This story was produced by the Kentucky Center for Investigative Reporting, a nonprofit newsroom by Louisville Public Media. For more, visit KyCIR.org.
A Louisville Metro Police detective has filed a lawsuit, claiming he was demoted after he reported a woman’s allegation of sexual assault against a sex crimes detective.
Det. Jason Moseley filed suit Wednesday against LMPD and his supervisor, Sgt. Anthony Doninger. Moseley claims that a victim’s advocate working with the state’s human trafficking task force told him she had been sexually assaulted by Det. Kris Pedigo — a detective in the sex crimes unit.
“She feared for other victims who Pedigo would be in contact with,” the lawsuit said.
Moseley alleged he was effectively pushed out of the sex crimes unit after reporting the allegation. The lawsuit does not name the woman who made the allegation to Moseley or detail the alleged incident.
Reached on his cell, Pedigo directed all questions to LMPD. A spokesperson for LMPD said they do not comment on pending litigation.
Claims made in a lawsuit represent one side of a case.
Moseley said in the lawsuit that after he told Doninger about the victim advocate’s report of sexual assault, Doninger interviewed her. He then referred her to LMPD’s Professional Standards Unit, which investigates potential violations of police policy and also interviewed her, the lawsuit said.
A different internal affairs unit, the Public Integrity Unit, investigates allegations of criminal wrongdoing by LMPD officers and other city officials.
The lawsuit alleges that Doninger was “angry” that Moseley had reported the allegation against Pedigo, who was Doninger’s good friend and former beat partner.
Doninger allegedly spent “months subjecting Detective Moseley to verbal beratements, ridicule, harassment and hypercritical and contradictory reviews of his work.”
On August 2, the lawsuit claims, Doninger and another senior LMPD officer told Moselely he could leave the Sex Crimes Unit or be removed involuntarily.
Moseley left the unit, the suit said. He remains employed by LMPD, according to his attorney, Morgan McGarvey.
“We need to encourage people to report problems, bad behavior and bad actions that they see, not retaliate against them and punish them for coming forward and trying to clean things up,” said McGarvey, a Democratic state senator. The lawsuit requests lost compensation, reinstatement and punitive damages.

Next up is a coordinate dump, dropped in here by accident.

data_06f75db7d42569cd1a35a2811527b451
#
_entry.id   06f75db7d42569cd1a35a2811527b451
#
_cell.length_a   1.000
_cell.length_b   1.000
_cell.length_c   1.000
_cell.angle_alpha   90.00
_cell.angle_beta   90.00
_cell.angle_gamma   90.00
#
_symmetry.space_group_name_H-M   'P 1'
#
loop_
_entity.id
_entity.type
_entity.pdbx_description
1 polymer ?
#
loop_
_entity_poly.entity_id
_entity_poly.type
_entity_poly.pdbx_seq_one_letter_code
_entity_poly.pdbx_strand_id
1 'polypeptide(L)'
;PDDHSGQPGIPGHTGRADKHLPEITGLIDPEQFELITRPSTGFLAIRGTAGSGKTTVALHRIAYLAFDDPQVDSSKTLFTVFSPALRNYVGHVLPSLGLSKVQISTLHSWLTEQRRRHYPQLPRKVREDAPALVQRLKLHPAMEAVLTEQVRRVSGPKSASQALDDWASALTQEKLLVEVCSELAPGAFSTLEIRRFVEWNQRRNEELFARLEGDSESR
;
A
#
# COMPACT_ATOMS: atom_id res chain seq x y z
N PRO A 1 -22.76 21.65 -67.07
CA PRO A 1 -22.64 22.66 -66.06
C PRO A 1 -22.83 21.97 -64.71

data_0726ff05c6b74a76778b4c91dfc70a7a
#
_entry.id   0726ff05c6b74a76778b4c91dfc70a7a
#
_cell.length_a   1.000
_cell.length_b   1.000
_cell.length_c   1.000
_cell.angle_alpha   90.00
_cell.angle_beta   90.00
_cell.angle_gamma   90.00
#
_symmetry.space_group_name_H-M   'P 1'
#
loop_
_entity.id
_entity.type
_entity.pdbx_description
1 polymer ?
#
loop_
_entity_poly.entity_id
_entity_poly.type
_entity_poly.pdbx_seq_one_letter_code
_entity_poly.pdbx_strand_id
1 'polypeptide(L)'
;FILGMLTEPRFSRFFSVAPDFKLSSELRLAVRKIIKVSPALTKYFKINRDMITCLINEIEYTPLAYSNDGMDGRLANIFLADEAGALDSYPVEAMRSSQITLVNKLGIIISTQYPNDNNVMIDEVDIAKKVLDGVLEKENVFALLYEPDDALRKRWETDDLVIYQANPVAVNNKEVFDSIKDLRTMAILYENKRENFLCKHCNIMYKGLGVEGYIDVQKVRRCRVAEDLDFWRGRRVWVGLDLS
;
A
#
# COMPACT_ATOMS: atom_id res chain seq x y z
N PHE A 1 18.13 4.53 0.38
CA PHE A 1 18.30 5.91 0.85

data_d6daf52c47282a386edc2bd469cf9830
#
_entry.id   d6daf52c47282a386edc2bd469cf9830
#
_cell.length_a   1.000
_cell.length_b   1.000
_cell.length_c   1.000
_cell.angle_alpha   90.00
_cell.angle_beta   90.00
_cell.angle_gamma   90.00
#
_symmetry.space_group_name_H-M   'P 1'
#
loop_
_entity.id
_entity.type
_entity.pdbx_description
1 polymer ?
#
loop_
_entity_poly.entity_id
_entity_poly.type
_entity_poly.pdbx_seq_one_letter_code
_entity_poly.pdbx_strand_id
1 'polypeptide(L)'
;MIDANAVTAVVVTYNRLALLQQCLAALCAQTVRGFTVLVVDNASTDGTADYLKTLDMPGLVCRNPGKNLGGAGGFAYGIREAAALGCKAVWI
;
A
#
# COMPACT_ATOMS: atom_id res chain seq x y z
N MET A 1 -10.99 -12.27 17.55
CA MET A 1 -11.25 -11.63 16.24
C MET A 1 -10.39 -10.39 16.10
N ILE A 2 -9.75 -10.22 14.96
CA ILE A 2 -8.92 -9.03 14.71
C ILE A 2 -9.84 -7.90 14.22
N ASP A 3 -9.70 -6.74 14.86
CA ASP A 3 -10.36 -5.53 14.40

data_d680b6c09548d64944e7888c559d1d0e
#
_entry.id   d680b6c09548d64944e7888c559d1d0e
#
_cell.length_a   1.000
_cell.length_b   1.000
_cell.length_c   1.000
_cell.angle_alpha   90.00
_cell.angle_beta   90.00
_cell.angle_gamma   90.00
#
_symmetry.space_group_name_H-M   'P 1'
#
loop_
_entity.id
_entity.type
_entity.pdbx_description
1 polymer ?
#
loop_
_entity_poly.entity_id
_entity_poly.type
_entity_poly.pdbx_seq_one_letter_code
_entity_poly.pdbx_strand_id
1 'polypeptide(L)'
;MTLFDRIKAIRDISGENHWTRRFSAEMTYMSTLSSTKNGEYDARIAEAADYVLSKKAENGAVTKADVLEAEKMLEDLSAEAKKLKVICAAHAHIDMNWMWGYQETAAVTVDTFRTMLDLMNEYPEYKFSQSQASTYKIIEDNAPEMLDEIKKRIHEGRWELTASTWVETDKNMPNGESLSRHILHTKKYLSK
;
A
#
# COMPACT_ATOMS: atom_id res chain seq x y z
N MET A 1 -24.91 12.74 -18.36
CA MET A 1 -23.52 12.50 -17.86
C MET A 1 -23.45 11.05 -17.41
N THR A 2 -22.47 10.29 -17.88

Recent LMPD Sex Crime Issues
A 2019 investigation by the Kentucky Center for Investigative Reporting foundLouisville had low rape reporting rates, low prosecution rates and low conviction rates compared to the rest of the country.
Several LMPD officers have been accused of sexual misconduct in recent years. A woman filed a lawsuit in November 2020 alleging that former LMPD Detective Brett Hankison sexually assaulted her, and that the department turned a blind eye. Hankison is the only officer to face criminal charges related to the police killing of Breonna Taylor.
Det. Brian Bailey, the department’s top search warrant getter, is under investigation for allegations he sexually abused confidential informants, a KyCIR/WDRB investigation found. In that case, LMPD only opened a misconduct investigation, not a criminal probe, into the complaints against Bailey.
Former LMPD officer Pablo Cano was sentenced to five years in prison after he admitted to sexually assaulting five women between 2015 and 2017, and pled guilty to reduced charges of sexual misconduct.
And in the most high-profile case, three LMPD officers involved with the department’s Youth Explorer program were convicted of child sexual abuse. Kenneth Betts was sentenced in 2019 to 16 years in federal prison; Brandon Wood was sentenced to nearly six years. Brad Schumann was sentenced to six months of home confinement.